A qualitative exploratory inquiry of male automotive manufacturing managers' perceptions of the glass ceiling

by Easter, Jacqueline C., Ph.D., CAPELLA UNIVERSITY, 2016, 165 pages; 10242924


Research on the glass ceiling generally has focused on the perception from women’s point of view. Little is known about the glass ceiling from men’s perception, particularly in the automotive manufacturing industry. The glass ceiling is a metaphor used to describe the invisible barriers that keep women from ascending into senior leadership positions. Through this qualitative exploratory study, the researcher investigated how sex role stereotyping by male managers in automotive manufacturing might perpetuate the glass ceiling. Using interviews with a sample of male managers working or retired from the automotive manufacturing industry, the results of this study showed that the men’s perceptions of the glass ceiling are not too different from women’s perceptions. The perceptions of male managers in this study abetted the perpetuation of the glass ceiling in that they passively agreed to organizational discrimination status quo. Although the participants agreed that women face bias, sex role stereotyping, and inequality when attempting to ascend the leadership ladder, for various reasons men hesitate to take action against it. The implication of the study results indicates people’s actions are motivated by their perceptions. Men’s perceptions of the ideal characteristics of leaders motivate them to take action or not take action. Organizational leaders desiring to remove gender inequality within their ranks may use these results to assist in dismantling the glass ceiling.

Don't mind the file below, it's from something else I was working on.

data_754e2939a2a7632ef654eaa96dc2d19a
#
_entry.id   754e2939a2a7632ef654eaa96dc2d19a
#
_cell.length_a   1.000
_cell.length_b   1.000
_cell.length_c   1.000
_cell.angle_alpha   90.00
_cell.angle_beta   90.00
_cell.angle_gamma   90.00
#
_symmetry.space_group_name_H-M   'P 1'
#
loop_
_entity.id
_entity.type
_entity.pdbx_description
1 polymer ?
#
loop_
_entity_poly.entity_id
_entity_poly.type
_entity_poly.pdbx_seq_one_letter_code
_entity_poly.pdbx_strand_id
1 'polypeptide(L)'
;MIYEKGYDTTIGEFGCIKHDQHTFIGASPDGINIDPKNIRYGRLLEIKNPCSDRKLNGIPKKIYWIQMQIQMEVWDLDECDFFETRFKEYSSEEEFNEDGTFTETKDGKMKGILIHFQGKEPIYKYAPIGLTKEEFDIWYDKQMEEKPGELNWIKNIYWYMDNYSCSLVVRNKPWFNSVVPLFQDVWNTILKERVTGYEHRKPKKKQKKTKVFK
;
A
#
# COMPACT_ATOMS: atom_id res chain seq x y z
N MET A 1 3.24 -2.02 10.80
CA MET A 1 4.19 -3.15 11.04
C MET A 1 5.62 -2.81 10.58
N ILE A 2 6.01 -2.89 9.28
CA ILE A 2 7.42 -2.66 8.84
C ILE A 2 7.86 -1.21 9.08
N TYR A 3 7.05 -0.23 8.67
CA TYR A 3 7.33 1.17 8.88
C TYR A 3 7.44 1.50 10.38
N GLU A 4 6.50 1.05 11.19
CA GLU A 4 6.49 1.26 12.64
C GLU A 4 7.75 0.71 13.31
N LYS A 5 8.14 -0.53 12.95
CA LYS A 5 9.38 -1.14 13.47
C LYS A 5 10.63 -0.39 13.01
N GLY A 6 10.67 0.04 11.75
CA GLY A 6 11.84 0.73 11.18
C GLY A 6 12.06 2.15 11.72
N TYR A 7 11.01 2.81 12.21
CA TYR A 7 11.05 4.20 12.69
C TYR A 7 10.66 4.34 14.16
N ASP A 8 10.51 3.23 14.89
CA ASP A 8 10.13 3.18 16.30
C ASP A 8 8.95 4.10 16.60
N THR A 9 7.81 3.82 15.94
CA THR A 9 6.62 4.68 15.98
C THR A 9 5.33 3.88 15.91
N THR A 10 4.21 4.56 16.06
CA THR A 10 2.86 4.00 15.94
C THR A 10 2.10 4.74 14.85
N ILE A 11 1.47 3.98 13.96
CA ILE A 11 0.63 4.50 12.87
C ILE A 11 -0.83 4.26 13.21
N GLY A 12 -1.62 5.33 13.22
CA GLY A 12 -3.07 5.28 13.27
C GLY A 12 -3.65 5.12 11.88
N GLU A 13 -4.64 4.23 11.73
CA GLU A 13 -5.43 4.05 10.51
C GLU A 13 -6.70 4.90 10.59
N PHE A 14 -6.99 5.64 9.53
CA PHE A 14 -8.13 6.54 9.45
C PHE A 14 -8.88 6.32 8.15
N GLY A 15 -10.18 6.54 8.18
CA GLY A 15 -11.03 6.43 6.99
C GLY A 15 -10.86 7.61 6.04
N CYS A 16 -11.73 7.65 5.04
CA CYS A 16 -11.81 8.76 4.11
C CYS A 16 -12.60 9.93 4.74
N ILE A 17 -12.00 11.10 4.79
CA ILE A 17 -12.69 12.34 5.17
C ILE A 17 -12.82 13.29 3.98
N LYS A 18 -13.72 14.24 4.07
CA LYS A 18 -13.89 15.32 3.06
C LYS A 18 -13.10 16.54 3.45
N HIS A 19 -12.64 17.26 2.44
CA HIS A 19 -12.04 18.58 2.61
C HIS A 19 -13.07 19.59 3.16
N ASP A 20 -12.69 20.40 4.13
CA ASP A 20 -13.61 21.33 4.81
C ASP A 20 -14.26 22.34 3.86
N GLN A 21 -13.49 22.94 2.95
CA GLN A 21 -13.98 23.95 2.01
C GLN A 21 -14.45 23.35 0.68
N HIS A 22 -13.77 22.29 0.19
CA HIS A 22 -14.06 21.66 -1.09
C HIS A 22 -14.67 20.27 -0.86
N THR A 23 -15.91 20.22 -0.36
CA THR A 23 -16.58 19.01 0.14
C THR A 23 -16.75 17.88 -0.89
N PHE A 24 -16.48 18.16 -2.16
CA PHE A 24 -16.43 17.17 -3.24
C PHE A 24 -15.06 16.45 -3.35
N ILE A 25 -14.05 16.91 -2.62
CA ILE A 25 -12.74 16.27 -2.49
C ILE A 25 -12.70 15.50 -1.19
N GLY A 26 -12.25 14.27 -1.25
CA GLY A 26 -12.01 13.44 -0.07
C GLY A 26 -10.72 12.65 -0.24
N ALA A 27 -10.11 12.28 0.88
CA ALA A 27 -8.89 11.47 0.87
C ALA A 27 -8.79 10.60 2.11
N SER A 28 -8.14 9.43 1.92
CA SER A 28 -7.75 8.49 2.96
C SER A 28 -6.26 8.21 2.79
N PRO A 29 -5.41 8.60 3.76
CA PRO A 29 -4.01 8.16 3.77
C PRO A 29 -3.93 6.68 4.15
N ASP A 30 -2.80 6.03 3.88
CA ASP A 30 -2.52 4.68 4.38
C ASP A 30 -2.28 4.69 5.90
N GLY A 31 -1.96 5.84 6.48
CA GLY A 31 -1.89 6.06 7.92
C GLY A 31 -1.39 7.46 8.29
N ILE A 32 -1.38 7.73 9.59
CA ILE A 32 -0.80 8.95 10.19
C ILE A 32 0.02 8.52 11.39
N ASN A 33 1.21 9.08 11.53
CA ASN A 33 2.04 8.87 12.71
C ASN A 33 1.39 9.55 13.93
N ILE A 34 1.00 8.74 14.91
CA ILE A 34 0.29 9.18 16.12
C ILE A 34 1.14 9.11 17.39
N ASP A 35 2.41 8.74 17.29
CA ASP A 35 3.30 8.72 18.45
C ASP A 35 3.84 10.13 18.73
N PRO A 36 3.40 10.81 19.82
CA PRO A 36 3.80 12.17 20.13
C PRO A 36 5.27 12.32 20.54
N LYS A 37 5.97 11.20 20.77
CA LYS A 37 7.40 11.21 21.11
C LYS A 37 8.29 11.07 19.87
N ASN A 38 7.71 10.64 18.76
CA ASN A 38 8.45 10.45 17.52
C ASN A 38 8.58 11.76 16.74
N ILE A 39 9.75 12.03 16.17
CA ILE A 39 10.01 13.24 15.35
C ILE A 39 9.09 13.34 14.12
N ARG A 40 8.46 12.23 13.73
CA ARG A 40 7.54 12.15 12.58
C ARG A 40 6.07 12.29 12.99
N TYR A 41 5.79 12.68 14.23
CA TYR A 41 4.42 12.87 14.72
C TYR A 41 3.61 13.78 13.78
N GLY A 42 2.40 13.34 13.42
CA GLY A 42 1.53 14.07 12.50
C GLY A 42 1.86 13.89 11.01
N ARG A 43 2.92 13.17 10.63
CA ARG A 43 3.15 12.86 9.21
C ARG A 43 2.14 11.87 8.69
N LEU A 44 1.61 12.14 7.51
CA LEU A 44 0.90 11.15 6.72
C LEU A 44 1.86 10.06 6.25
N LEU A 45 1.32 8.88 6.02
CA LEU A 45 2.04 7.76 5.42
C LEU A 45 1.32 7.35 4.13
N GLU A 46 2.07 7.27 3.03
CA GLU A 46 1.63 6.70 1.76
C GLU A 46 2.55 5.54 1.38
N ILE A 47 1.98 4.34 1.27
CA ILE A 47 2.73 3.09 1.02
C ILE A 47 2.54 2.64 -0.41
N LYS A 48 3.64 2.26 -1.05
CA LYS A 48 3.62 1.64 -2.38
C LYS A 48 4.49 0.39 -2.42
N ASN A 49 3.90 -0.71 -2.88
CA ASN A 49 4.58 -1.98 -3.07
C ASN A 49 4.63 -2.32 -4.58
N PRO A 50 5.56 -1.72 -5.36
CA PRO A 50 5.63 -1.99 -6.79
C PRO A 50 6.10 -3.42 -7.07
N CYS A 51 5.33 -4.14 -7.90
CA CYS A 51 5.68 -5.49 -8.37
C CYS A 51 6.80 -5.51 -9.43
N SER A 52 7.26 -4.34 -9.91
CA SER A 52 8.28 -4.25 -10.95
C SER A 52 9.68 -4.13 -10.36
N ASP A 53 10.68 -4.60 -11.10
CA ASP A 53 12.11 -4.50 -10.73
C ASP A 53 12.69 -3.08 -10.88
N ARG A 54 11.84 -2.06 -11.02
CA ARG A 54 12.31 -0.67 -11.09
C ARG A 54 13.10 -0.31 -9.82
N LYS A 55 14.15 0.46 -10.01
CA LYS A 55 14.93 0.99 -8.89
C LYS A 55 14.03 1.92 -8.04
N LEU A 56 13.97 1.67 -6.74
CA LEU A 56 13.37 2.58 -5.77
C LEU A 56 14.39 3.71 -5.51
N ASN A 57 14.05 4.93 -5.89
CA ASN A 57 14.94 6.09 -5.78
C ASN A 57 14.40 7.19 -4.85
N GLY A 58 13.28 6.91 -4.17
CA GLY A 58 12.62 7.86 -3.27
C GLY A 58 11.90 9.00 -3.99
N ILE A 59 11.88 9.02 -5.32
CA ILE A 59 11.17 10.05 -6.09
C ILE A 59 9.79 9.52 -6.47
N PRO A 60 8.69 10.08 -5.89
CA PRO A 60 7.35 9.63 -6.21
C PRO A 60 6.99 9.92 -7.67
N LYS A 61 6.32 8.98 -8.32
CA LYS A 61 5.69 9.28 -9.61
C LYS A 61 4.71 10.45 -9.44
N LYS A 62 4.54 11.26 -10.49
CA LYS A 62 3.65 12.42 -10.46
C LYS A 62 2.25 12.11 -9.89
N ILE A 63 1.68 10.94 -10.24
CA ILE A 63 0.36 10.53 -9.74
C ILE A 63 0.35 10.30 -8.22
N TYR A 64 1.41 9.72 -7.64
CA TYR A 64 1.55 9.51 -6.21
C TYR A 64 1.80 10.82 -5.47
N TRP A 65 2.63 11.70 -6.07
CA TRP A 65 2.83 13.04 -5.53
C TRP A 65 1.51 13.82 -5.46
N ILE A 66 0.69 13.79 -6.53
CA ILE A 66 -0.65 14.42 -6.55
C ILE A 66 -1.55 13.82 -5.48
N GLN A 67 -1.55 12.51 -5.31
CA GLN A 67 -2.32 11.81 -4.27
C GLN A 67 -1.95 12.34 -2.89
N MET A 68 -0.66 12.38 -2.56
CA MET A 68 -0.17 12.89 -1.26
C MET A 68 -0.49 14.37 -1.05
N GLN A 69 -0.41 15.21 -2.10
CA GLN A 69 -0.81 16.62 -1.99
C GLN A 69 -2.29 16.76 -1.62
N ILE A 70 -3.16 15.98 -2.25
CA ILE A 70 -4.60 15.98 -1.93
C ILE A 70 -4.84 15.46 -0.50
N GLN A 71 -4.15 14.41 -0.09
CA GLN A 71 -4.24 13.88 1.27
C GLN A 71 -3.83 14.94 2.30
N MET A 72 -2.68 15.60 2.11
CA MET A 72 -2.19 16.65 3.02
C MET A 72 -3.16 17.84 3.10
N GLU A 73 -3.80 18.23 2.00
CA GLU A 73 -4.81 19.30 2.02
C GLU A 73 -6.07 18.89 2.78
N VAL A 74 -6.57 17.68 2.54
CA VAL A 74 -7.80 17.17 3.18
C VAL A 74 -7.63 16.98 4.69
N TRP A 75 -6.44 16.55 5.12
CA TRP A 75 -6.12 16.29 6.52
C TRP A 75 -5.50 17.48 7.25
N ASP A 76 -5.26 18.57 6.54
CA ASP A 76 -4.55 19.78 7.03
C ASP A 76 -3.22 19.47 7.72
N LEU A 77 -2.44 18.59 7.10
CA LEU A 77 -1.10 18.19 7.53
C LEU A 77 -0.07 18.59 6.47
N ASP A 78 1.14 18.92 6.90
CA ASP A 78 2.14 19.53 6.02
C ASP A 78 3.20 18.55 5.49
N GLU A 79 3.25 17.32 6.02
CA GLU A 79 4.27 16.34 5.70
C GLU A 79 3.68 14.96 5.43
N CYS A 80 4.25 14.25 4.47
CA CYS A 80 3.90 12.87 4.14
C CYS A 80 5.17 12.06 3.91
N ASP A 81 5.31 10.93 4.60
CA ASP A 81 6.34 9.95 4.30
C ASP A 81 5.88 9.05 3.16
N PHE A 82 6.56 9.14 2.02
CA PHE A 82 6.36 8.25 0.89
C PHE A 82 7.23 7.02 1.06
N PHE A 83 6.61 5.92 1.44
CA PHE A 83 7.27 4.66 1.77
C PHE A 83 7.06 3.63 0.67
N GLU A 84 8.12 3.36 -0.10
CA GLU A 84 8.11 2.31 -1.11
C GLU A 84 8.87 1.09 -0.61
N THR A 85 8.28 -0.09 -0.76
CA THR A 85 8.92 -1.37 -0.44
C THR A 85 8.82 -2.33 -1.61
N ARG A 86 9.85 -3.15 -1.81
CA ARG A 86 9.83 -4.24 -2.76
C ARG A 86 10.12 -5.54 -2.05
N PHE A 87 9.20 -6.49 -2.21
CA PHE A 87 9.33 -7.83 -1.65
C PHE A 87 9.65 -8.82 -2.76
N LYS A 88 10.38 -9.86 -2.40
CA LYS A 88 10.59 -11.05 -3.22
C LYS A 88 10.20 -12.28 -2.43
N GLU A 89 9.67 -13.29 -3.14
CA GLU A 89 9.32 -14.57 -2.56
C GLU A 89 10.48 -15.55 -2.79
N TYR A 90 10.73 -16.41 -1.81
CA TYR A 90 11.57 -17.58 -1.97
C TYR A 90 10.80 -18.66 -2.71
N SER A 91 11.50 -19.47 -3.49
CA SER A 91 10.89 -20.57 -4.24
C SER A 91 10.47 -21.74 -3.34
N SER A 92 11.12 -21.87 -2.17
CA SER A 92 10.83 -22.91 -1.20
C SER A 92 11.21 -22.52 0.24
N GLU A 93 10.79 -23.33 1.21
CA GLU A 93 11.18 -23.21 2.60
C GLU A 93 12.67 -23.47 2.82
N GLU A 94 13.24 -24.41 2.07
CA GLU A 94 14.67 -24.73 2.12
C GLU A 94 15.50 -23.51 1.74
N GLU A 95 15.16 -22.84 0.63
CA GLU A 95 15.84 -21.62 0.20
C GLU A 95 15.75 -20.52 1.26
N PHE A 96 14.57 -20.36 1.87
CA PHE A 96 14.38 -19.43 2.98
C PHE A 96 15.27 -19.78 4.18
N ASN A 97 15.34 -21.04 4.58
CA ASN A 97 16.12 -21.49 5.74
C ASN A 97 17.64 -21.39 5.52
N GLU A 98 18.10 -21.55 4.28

AdviserJudith L. Forbes
Source TypeDissertation
SubjectsManagement; Gender studies
Publication Number10242924

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